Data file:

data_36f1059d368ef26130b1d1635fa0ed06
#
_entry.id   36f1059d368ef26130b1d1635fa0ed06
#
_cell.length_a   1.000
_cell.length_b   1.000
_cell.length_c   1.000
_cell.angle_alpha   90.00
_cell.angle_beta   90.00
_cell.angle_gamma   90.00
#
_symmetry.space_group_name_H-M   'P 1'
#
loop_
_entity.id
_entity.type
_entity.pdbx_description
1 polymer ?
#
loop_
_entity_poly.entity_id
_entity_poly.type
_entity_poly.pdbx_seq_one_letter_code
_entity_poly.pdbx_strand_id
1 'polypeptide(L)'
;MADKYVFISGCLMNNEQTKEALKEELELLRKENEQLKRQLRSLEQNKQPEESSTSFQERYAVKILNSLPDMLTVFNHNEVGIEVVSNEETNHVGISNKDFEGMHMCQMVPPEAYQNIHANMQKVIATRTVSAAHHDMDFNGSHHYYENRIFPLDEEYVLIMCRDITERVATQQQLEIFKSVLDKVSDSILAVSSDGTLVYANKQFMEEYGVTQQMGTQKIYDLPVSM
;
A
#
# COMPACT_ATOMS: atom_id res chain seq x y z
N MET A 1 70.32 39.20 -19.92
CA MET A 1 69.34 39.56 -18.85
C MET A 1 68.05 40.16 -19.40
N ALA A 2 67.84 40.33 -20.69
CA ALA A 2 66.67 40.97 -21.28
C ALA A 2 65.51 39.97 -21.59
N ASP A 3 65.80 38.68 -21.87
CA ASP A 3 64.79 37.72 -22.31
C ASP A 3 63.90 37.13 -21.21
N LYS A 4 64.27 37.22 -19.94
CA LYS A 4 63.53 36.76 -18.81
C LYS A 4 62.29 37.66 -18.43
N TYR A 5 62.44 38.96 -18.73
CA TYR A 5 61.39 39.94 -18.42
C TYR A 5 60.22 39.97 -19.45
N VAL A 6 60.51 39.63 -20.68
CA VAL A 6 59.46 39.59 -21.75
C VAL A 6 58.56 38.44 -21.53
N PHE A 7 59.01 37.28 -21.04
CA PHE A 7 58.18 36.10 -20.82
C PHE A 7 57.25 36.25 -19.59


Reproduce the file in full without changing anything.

data_36f1059d368ef26130b1d1635fa0ed06
#
_entry.id   36f1059d368ef26130b1d1635fa0ed06
#
_cell.length_a   1.000
_cell.length_b   1.000
_cell.length_c   1.000
_cell.angle_alpha   90.00
_cell.angle_beta   90.00
_cell.angle_gamma   90.00
#
_symmetry.space_group_name_H-M   'P 1'
#
loop_
_entity.id
_entity.type
_entity.pdbx_description
1 polymer ?
#
loop_
_entity_poly.entity_id
_entity_poly.type
_entity_poly.pdbx_seq_one_letter_code
_entity_poly.pdbx_strand_id
1 'polypeptide(L)'
;MADKYVFISGCLMNNEQTKEALKEELELLRKENEQLKRQLRSLEQNKQPEESSTSFQERYAVKILNSLPDMLTVFNHNEVGIEVVSNEETNHVGISNKDFEGMHMCQMVPPEAYQNIHANMQKVIATRTVSAAHHDMDFNGSHHYYENRIFPLDEEYVLIMCRDITERVATQQQLEIFKSVLDKVSDSILAVSSDGTLVYANKQFMEEYGVTQQMGTQKIYDLPVSM
;
A
#
# COMPACT_ATOMS: atom_id res chain seq x y z
N MET A 1 70.32 39.20 -19.92
CA MET A 1 69.34 39.56 -18.85
C MET A 1 68.05 40.16 -19.40
N ALA A 2 67.84 40.33 -20.69
CA ALA A 2 66.67 40.97 -21.28
C ALA A 2 65.51 39.97 -21.59
N ASP A 3 65.80 38.68 -21.87
CA ASP A 3 64.79 37.72 -22.31
C ASP A 3 63.90 37.13 -21.21
N LYS A 4 64.27 37.22 -19.94
CA LYS A 4 63.53 36.76 -18.81
C LYS A 4 62.29 37.66 -18.43
N TYR A 5 62.44 38.96 -18.73
CA TYR A 5 61.39 39.94 -18.42
C TYR A 5 60.22 39.97 -19.45
N VAL A 6 60.51 39.63 -20.68
CA VAL A 6 59.46 39.59 -21.75
C VAL A 6 58.56 38.44 -21.53
N PHE A 7 59.01 37.28 -21.04
CA PHE A 7 58.18 36.10 -20.82
C PHE A 7 57.25 36.25 -19.59